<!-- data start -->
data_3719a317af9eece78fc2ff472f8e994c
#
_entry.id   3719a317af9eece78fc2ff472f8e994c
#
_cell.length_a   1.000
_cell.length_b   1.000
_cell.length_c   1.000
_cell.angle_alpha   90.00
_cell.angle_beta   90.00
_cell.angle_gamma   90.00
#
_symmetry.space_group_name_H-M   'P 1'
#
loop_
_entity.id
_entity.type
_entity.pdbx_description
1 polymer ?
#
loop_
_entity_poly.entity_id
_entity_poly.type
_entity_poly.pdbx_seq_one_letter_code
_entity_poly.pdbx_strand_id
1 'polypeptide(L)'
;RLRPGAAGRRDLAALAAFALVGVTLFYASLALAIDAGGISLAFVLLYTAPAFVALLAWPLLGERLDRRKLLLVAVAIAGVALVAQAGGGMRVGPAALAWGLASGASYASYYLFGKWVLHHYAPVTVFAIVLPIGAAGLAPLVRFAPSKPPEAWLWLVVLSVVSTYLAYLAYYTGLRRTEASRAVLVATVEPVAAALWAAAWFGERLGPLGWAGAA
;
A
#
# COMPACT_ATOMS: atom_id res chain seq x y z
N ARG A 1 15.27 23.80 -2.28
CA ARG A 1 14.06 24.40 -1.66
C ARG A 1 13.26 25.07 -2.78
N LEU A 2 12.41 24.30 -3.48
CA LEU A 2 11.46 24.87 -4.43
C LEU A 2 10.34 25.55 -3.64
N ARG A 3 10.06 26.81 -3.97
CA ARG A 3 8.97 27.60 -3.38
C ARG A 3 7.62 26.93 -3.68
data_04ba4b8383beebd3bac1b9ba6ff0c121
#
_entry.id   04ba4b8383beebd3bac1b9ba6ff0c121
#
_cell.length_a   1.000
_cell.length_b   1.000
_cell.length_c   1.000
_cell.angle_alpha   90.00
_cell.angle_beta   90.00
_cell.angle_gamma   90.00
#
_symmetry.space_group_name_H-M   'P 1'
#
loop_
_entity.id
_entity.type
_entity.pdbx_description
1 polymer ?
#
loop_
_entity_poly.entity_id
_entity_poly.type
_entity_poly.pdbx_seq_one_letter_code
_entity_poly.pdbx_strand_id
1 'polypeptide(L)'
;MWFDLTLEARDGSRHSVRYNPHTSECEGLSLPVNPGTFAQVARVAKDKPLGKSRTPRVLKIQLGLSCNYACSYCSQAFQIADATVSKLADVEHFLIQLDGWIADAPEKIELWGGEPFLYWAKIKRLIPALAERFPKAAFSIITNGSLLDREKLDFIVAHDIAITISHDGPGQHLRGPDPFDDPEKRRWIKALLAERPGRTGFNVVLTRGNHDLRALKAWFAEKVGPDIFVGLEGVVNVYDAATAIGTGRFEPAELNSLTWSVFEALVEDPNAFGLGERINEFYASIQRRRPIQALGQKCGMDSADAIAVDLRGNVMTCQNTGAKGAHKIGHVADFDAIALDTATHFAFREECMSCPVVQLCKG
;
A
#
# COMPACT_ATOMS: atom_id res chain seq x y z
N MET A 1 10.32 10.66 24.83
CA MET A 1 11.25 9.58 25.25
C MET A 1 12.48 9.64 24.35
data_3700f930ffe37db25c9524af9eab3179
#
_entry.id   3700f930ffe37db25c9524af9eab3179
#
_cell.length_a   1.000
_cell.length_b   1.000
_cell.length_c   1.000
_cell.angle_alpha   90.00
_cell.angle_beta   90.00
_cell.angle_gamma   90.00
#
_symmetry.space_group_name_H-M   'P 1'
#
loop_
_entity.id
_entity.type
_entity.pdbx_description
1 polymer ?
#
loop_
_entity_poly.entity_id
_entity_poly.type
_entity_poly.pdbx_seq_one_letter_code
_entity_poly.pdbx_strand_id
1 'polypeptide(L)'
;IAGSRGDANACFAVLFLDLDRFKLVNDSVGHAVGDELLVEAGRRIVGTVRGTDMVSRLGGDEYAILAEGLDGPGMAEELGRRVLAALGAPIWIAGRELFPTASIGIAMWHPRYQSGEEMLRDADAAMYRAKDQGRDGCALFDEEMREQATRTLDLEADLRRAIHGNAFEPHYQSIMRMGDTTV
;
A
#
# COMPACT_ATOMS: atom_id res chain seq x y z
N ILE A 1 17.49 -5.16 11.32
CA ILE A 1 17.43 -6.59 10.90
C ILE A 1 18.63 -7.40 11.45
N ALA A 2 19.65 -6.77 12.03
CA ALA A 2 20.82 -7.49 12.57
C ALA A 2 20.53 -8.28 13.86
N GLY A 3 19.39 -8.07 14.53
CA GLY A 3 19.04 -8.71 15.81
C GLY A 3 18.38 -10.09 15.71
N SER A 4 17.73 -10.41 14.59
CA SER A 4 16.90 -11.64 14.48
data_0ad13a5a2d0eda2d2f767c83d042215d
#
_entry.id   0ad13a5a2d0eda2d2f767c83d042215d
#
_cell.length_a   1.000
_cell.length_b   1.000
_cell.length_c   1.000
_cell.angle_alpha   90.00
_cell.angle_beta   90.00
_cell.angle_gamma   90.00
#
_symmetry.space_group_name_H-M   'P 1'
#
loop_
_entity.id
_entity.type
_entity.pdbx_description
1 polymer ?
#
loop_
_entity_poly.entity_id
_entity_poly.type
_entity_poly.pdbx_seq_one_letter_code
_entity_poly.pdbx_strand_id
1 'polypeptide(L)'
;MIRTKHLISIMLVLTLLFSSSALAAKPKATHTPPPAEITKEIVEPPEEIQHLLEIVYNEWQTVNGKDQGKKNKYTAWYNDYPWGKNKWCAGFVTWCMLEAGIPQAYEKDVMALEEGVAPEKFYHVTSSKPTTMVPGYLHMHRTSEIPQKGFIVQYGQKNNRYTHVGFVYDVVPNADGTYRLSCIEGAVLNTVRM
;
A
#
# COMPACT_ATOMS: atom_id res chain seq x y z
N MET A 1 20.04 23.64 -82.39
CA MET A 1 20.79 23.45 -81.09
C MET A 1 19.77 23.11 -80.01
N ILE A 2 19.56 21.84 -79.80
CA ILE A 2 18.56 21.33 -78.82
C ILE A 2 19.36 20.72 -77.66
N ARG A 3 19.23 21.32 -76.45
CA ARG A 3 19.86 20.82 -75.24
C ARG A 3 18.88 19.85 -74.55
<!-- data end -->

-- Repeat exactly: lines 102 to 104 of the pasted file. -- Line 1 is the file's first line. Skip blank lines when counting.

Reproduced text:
# COMPACT_ATOMS: atom_id res chain seq x y z
N ILE A 1 17.49 -5.16 11.32
CA ILE A 1 17.43 -6.59 10.90